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Depardieu to give up French passport after PM 'insult'
Angry after being "insulted" by the French prime minister for his plans to move to Belgium for tax purposes, actor Gérard Depardieu said in an open letter on Sunday that he will be handing in his French passport and his social security card.
After coming under fire from the French prime minister for choosing exile in Belgium for tax purposes, actor Gérard Depardieu said on Sunday that he would be handing in his passport and his social security card after being "insulted" by members of the government.
Last week French Prime Minister Jean-Marc Ayrault called Depardieu’s decision to quit France “pathetic” and unpatriotic at a time when many French people are being asked to pay higher taxes to reduce the country’s debt.
In an open letter to the weekly Journal du Dimanche, Depardieu accused France’s Socialist government of punishing “success, creativity and talent”.
The actor, best known to English-speaking audiences for his role in the 1990 film Green Card, said he had paid €145 million in taxes since starting work at age 14 as a printer.
“In 2012 I paid 85 percent tax on my income, while I employ 80 people,” he wrote. “I’m not complaining, and neither am I bragging, but I refuse to accept being called pathetic. I’m sending you (Ayrault) back my passport and my social security card, which I’ve never used."
"You call me pathetic; I call that pathetic," Depardieu wrote.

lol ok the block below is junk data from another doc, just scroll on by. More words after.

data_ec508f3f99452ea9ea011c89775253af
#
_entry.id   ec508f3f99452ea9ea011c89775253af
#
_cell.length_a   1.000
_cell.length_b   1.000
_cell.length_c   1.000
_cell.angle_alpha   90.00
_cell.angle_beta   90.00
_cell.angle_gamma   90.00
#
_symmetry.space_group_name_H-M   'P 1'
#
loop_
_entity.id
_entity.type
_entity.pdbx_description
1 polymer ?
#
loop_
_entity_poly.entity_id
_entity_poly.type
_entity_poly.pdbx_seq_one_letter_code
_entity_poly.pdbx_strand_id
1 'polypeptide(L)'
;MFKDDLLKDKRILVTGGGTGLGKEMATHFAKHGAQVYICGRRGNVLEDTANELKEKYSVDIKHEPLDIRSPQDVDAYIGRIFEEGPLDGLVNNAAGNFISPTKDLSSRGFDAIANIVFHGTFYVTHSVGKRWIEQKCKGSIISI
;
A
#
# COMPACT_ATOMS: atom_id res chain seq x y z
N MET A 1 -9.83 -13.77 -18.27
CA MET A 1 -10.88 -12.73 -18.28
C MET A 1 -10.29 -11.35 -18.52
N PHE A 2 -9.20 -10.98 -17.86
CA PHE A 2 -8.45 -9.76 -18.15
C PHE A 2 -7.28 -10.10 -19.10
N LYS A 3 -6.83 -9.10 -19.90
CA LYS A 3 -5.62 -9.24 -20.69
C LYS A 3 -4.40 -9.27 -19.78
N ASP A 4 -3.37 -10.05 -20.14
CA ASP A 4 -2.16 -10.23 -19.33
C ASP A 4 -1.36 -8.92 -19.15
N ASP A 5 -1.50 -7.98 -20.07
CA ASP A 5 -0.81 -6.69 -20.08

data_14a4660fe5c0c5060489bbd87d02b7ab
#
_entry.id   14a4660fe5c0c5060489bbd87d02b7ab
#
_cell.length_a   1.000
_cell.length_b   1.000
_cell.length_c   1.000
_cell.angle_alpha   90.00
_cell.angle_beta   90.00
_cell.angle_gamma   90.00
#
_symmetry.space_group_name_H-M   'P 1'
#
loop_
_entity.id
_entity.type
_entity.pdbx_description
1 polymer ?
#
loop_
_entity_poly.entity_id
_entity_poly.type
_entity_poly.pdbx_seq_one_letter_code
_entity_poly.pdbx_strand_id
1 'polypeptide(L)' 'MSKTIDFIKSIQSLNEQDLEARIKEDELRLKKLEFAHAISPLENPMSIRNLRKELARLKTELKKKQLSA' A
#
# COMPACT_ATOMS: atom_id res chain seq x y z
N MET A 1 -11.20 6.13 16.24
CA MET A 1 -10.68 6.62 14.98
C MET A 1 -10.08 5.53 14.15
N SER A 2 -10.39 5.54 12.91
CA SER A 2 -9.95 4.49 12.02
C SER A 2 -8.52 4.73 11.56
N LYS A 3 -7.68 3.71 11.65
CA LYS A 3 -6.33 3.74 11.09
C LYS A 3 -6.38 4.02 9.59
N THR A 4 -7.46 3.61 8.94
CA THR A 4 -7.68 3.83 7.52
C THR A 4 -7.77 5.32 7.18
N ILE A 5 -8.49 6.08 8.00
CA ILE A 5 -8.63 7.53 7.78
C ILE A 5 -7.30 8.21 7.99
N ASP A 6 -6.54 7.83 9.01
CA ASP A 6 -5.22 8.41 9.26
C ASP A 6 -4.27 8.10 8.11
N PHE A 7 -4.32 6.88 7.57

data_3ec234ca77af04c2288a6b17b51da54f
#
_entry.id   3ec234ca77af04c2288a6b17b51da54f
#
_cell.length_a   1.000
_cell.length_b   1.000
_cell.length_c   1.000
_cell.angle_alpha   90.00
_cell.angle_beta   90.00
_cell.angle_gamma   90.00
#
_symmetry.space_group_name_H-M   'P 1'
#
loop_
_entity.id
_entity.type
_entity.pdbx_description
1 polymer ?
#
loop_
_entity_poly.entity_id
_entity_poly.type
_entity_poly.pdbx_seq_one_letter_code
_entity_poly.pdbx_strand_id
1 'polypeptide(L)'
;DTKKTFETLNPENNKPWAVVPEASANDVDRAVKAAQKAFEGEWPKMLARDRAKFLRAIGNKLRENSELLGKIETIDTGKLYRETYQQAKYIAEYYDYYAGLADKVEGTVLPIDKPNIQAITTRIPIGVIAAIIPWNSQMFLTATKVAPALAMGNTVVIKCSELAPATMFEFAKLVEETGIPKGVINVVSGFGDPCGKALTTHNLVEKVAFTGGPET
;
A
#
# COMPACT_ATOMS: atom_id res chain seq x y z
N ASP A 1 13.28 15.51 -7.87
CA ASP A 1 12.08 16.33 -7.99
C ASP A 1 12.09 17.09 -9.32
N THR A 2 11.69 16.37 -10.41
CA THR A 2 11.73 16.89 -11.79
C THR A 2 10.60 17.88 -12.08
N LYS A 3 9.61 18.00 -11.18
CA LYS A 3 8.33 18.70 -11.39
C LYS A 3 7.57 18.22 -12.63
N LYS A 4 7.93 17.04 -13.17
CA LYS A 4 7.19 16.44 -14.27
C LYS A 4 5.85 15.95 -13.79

Depardieu said the reaction to his leaving France was particularly severe. “People more illustrious than me have gone into [tax] exile," he said. "Of all those that have left, none have been insulted as I have.”
No wealth tax in Belgium
Dépardieu put his Paris mansion up for sale last week, reportedly for €50 million, and has bought a property in the Belgian village of Néchin near the French border.
The 63-year-old multimillionaire’s decision to leave France comes three months after Bernard Arnault, chief executive of luxury retailer LVMH and France's richest man, caused an uproar by seeking to establish residency in Belgium -- a move he said was not for tax reasons.
Belgian residents do not pay wealth tax, which in France is levied on those with assets over €1.3 million, and they do not have to pay capital gains tax on share sales.
In Europe, taxes are paid according to the rules of the country where the tax payer resides. By moving to Belgium, Depardieu will not be obliged to file a tax return to the French authorities, even if he retains his French citizenship.
Not all creative talent is leaving France, however. On Sunday renowned French novelist Michel Houellebecq, who has lived in Ireland since 2000, announced that he was coming back to France, but stressed that he wasn’t doing so “to make any kind of point”.
The author of "Plateforme" and "Atomised" told AFP that he had now mastered the English language and wanted to return to a French-speaking environment.
“If I chose France rather than another French-speaking country it is for entirely personal reasons,” he wrote. “Yes, money is important, but it’s not the most important thing there is.”